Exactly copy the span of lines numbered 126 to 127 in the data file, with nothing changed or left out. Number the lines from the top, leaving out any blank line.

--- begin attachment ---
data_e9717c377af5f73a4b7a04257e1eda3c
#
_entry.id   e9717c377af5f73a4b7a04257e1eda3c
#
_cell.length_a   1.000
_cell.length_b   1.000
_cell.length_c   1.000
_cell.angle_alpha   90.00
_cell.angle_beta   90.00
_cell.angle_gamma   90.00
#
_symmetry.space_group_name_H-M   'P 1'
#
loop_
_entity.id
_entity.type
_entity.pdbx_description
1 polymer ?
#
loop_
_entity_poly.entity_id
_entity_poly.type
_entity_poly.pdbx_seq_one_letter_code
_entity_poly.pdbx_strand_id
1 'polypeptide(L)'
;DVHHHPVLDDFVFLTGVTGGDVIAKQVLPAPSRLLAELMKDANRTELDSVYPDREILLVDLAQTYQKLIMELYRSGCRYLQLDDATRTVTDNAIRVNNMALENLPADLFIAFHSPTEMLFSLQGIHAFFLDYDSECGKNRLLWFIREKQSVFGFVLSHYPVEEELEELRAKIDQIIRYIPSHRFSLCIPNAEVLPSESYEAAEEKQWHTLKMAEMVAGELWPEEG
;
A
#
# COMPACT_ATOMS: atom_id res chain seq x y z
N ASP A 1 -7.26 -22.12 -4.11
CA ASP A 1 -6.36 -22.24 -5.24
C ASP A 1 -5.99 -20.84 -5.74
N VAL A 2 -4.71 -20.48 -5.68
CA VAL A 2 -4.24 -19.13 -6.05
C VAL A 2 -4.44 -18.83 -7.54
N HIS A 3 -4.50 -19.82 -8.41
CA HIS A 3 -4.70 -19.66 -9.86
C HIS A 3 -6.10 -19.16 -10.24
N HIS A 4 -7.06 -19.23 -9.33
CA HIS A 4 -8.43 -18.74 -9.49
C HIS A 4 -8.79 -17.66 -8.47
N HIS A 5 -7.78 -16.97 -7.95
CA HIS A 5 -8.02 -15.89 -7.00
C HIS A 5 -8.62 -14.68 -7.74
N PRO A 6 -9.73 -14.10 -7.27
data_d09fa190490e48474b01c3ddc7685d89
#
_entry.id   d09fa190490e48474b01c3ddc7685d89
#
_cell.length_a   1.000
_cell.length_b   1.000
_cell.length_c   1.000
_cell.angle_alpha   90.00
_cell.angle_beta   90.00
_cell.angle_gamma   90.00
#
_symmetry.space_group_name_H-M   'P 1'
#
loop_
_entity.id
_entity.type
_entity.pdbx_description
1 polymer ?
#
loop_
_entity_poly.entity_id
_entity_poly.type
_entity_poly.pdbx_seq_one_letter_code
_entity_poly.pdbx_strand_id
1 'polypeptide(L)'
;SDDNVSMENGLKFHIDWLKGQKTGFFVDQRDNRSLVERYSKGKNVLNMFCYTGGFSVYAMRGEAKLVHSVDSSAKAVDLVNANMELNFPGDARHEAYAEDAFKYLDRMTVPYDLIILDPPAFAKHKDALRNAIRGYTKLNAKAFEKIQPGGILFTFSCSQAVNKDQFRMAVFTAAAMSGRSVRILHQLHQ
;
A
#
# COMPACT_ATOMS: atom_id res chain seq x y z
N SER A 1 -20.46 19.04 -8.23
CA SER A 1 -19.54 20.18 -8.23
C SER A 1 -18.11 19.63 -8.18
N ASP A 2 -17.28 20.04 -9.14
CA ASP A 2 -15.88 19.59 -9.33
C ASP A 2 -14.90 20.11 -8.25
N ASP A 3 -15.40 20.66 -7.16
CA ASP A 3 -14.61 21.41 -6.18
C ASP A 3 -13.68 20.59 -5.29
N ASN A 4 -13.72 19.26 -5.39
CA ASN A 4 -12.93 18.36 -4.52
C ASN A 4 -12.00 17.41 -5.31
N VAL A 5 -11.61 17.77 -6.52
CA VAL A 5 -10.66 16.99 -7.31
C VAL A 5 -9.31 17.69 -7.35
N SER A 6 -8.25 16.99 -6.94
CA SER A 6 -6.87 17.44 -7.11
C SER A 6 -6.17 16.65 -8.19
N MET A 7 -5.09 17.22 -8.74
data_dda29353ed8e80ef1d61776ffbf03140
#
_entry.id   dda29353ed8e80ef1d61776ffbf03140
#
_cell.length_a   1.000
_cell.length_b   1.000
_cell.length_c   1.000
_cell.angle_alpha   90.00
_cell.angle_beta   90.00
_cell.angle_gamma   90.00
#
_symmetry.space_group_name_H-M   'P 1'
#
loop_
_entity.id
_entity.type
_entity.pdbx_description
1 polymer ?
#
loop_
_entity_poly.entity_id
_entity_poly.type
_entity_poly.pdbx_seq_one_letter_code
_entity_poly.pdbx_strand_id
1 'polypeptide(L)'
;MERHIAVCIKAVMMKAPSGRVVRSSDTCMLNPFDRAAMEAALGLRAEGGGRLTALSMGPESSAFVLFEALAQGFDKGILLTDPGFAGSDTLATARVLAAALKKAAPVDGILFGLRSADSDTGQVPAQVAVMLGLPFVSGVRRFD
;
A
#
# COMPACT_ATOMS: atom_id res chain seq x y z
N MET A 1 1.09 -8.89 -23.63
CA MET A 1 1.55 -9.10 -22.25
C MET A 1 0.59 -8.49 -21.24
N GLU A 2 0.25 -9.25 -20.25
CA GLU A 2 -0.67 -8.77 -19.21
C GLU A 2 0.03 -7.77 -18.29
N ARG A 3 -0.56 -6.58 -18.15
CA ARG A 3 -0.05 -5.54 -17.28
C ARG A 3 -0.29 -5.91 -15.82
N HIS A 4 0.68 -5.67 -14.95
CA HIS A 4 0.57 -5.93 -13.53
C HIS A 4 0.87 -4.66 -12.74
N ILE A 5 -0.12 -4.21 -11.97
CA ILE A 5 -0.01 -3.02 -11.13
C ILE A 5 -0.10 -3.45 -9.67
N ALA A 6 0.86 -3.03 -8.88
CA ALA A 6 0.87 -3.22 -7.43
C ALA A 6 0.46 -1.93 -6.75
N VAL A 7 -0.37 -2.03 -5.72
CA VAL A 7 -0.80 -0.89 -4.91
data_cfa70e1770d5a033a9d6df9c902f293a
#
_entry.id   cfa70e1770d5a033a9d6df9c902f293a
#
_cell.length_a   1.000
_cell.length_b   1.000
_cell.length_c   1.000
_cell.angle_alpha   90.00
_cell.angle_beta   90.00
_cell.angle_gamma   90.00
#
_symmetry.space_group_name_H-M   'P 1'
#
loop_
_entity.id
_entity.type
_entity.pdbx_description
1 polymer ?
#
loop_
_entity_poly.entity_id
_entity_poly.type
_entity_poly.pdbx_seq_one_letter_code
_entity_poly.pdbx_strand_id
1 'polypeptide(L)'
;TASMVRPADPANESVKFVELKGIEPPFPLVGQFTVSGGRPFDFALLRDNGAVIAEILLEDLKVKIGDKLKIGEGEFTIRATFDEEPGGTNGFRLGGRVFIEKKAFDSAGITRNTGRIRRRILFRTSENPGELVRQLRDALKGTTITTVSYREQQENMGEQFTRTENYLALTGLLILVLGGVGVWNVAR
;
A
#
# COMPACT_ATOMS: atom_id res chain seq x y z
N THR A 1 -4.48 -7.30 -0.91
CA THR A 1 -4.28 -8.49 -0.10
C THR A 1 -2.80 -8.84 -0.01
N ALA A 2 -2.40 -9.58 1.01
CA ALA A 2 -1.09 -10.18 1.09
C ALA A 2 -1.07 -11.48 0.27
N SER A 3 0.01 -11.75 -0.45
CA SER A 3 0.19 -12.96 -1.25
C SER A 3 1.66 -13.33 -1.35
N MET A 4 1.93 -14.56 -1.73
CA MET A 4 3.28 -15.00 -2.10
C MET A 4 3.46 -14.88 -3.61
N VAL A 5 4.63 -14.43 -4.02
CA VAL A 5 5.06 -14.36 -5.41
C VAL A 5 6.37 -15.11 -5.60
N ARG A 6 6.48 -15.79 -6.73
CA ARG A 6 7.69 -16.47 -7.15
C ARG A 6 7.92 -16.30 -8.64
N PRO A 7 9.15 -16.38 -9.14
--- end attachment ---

N MET A 1 1.09 -8.89 -23.63
CA MET A 1 1.55 -9.10 -22.25